Weekend Reading: Signaling, Busyness, and Magic Ink
This is from 2007, but is still a very astute observation in how politicians and activists use rhetoric to signal rather than recommend a real, actionable way forward on issues:
The substance of a democracy is the specific mechanism that resolves policy conflicts. If all groups had the same preferred policies, there would be no need for democracy—we would automatically cooperate. The resolution process can be a direct majority vote, or an elected legislature, or even a voter-sensitive behavior of an artificial intelligence, but it has to be something. What does it mean to call for a “democratic” solution if you don’t have a conflict-resolution mechanism in mind?
I think it means that you have said the word “democracy,” so the audience is supposed to cheer. It’s not so much a propositional statement or belief, as the equivalent of the “Applause” light that tells a studio audience when to clap.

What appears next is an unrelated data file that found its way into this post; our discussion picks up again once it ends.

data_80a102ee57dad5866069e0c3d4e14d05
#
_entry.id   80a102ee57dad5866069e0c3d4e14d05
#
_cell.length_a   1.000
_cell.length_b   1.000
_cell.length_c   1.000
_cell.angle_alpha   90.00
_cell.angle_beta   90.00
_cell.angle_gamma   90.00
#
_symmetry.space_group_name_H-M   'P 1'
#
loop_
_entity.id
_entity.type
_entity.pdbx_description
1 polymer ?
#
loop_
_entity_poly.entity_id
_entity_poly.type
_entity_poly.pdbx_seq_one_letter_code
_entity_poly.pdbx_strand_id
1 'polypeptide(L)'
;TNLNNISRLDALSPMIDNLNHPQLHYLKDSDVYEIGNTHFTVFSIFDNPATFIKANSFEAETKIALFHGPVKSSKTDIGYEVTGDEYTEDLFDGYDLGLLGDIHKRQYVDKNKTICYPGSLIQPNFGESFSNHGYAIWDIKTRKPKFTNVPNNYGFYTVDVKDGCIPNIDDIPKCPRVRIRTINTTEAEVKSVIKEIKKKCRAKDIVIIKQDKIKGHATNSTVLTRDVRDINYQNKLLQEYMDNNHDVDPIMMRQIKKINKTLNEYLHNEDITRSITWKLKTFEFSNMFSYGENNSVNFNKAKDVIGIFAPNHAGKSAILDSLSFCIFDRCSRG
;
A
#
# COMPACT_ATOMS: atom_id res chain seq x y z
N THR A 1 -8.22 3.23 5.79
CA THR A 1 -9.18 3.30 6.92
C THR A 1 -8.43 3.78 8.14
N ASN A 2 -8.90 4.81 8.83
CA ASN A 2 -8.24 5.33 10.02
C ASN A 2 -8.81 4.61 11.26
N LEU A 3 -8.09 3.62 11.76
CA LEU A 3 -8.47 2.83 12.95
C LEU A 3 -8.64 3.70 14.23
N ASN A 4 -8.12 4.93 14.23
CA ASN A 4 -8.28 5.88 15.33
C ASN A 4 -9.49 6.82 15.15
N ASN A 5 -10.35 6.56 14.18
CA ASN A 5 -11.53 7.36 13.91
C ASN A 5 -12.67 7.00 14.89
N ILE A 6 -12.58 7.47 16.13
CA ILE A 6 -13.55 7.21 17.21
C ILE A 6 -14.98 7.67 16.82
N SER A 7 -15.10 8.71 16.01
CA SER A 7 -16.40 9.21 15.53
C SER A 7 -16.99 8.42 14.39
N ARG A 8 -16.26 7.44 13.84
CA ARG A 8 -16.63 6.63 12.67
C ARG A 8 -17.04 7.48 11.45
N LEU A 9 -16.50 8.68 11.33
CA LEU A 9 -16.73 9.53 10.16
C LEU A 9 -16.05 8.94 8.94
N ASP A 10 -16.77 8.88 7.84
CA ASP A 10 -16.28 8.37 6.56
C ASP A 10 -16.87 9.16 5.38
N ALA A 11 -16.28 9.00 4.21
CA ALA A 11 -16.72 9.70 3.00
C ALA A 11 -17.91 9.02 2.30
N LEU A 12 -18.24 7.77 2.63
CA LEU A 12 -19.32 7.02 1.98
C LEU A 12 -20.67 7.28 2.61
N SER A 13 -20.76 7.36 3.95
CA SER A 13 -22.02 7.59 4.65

We’ve all seen this in the workplace — when email, chat, meetings, et cetera transform into signaling channels for looking busy. Cal Newport’s Deep Work (quoted in this post) has a fantastic section on this:
If you send and answer e-mails at all hours, if you schedule and attend meetings constantly, if you weigh in on instant message systems… all of these behaviors make you seem busy in a public manner. If you’re using busyness as a proxy for productivity, then these behaviors can seem crucial for convincing yourself and others that you’re doing your job well.
Knowledge work is not an assembly line, and extracting value from information is an activity that’s often at odds with busyness, not supported by it.
One of those fantastic online papers from Bret Victor.